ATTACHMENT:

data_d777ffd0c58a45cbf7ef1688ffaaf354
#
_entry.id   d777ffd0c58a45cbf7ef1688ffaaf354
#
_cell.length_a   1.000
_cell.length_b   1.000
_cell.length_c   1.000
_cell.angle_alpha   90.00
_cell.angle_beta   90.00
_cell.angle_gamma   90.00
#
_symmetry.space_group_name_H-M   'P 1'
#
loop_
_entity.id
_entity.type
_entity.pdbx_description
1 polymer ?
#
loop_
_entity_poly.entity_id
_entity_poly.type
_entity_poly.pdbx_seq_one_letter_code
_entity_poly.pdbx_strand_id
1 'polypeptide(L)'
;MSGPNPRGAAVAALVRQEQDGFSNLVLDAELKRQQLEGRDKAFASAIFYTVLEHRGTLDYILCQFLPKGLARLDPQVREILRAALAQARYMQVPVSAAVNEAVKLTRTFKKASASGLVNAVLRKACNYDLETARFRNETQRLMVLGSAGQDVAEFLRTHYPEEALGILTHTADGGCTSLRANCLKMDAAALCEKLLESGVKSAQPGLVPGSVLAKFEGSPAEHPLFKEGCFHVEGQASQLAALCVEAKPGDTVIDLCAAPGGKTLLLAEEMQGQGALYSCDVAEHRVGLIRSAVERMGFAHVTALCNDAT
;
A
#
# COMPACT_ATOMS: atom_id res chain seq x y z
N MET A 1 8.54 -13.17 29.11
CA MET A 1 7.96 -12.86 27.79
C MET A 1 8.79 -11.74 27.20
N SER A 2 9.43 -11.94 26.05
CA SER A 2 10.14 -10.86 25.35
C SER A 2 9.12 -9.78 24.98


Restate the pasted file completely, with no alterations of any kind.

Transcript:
data_d777ffd0c58a45cbf7ef1688ffaaf354
#
_entry.id   d777ffd0c58a45cbf7ef1688ffaaf354
#
_cell.length_a   1.000
_cell.length_b   1.000
_cell.length_c   1.000
_cell.angle_alpha   90.00
_cell.angle_beta   90.00
_cell.angle_gamma   90.00
#
_symmetry.space_group_name_H-M   'P 1'
#
loop_
_entity.id
_entity.type
_entity.pdbx_description
1 polymer ?
#
loop_
_entity_poly.entity_id
_entity_poly.type
_entity_poly.pdbx_seq_one_letter_code
_entity_poly.pdbx_strand_id
1 'polypeptide(L)'
;MSGPNPRGAAVAALVRQEQDGFSNLVLDAELKRQQLEGRDKAFASAIFYTVLEHRGTLDYILCQFLPKGLARLDPQVREILRAALAQARYMQVPVSAAVNEAVKLTRTFKKASASGLVNAVLRKACNYDLETARFRNETQRLMVLGSAGQDVAEFLRTHYPEEALGILTHTADGGCTSLRANCLKMDAAALCEKLLESGVKSAQPGLVPGSVLAKFEGSPAEHPLFKEGCFHVEGQASQLAALCVEAKPGDTVIDLCAAPGGKTLLLAEEMQGQGALYSCDVAEHRVGLIRSAVERMGFAHVTALCNDAT
;
A
#
# COMPACT_ATOMS: atom_id res chain seq x y z
N MET A 1 8.54 -13.17 29.11
CA MET A 1 7.96 -12.86 27.79
C MET A 1 8.79 -11.74 27.20
N SER A 2 9.43 -11.94 26.05
CA SER A 2 10.14 -10.86 25.35
C SER A 2 9.12 -9.78 24.98